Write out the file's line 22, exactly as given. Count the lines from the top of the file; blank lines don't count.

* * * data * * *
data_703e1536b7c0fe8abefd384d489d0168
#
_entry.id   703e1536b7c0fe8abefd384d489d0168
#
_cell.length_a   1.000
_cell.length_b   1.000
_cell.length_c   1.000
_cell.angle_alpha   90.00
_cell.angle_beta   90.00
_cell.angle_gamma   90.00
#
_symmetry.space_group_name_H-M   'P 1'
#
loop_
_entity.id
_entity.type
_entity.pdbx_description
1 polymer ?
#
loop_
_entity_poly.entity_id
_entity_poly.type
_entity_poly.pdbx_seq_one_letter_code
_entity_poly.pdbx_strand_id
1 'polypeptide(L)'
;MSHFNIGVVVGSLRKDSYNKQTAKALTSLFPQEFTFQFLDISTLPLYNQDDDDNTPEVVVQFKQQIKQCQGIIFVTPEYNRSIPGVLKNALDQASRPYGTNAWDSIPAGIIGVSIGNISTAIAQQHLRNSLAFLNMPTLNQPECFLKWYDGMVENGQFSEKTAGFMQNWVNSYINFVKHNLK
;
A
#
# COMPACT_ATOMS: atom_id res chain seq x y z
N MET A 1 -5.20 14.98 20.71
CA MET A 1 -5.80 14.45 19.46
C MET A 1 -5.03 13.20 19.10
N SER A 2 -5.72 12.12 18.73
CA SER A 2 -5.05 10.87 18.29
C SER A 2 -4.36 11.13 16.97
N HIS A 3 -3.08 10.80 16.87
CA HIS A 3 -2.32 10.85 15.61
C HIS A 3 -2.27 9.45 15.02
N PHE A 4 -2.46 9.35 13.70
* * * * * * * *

_entity_poly.type